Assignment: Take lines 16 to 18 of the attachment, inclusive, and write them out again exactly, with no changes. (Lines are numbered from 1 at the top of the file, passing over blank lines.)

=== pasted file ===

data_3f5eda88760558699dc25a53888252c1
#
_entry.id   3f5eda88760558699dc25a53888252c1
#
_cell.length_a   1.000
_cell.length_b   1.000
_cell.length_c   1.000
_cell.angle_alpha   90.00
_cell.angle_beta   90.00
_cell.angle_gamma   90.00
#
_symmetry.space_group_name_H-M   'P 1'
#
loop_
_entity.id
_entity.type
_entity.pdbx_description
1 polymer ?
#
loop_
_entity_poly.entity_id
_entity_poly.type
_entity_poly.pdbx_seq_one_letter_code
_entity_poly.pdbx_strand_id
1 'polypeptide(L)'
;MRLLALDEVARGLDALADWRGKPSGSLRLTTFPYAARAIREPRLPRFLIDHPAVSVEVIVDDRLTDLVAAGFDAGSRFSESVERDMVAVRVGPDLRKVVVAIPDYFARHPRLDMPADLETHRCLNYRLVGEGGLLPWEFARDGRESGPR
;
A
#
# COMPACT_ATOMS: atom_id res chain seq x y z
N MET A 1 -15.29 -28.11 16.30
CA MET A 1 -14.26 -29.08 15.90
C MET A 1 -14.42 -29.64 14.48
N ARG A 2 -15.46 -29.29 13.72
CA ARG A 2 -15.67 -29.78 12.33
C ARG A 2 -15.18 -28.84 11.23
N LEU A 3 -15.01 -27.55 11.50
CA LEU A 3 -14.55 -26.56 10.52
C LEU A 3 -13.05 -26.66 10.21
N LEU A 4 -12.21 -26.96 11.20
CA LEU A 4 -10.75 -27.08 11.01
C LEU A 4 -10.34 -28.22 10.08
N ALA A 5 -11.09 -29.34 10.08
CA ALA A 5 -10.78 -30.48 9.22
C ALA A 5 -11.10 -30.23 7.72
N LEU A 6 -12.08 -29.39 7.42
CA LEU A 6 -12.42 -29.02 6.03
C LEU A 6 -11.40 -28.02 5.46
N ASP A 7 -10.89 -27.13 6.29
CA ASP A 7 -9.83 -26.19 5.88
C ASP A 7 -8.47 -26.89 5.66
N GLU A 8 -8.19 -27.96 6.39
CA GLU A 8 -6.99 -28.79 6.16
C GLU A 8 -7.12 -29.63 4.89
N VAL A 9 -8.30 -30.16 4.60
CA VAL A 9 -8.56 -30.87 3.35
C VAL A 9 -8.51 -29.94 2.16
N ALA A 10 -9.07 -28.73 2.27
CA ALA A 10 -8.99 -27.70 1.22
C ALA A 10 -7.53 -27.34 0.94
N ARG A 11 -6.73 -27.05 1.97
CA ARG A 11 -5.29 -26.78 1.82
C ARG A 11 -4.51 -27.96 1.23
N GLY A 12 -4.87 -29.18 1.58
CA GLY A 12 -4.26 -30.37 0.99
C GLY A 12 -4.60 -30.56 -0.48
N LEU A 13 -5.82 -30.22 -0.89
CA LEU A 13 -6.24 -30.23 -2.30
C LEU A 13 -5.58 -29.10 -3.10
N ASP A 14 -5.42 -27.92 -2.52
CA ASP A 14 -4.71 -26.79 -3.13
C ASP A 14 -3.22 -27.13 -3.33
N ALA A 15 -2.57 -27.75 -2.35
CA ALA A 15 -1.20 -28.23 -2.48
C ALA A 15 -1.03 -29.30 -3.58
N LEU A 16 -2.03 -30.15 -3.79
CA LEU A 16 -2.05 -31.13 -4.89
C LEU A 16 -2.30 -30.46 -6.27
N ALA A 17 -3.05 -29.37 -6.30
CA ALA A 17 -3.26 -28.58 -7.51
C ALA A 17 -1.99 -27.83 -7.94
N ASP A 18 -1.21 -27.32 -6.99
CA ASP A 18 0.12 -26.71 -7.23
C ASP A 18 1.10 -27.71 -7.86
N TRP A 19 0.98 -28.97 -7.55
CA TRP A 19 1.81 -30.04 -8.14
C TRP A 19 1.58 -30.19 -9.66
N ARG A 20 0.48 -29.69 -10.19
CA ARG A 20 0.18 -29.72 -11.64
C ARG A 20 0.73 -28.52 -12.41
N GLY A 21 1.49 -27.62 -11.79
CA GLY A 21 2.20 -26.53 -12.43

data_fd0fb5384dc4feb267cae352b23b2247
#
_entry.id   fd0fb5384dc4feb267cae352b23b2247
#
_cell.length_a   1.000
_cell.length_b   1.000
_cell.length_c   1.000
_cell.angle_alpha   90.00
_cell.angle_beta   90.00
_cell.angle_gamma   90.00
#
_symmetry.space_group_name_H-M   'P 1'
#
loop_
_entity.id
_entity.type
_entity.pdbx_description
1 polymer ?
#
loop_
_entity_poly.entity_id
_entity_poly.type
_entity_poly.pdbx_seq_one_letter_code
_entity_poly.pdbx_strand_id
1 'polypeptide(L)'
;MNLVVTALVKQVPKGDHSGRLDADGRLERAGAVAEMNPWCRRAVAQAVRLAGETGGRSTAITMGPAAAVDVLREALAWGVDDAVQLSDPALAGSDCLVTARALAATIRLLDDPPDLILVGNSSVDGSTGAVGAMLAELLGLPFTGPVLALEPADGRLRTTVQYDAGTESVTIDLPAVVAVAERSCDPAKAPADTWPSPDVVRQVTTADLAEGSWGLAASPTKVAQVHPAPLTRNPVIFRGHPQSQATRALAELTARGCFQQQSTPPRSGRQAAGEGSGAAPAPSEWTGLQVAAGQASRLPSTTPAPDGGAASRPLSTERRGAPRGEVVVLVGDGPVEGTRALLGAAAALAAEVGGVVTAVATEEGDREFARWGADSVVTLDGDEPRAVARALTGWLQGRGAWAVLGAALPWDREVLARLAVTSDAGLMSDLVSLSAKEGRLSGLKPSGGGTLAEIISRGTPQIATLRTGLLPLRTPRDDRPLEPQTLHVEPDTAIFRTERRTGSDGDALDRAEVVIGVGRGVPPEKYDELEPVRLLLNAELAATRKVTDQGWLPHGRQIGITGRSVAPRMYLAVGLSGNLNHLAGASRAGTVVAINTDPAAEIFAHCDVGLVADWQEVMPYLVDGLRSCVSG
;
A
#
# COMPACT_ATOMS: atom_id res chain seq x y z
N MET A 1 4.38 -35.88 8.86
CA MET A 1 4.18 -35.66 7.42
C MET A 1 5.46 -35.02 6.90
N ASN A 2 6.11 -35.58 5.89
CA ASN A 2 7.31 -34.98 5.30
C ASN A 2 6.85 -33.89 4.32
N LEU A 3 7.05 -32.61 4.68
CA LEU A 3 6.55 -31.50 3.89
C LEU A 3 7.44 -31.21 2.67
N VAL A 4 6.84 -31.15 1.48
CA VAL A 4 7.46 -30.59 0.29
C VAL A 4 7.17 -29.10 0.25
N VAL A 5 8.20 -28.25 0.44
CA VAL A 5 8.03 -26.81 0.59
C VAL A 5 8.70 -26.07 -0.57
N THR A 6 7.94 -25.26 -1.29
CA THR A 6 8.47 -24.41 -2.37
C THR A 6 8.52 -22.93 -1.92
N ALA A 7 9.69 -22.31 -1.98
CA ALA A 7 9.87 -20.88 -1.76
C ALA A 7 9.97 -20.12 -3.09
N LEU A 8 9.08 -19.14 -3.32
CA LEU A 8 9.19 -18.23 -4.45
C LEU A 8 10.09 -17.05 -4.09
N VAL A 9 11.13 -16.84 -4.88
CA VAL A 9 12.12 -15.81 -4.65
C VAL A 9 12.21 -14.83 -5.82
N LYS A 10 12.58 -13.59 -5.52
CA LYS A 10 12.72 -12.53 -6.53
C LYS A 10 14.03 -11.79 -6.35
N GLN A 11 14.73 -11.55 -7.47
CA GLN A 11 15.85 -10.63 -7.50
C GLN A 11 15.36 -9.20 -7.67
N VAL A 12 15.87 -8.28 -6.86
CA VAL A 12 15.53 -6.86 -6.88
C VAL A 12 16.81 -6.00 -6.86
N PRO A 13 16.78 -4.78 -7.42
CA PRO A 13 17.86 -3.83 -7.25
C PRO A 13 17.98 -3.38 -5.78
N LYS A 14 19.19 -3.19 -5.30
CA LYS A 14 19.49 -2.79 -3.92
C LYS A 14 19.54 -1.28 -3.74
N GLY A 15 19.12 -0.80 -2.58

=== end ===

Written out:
_entity.type
_entity.pdbx_description
1 polymer ?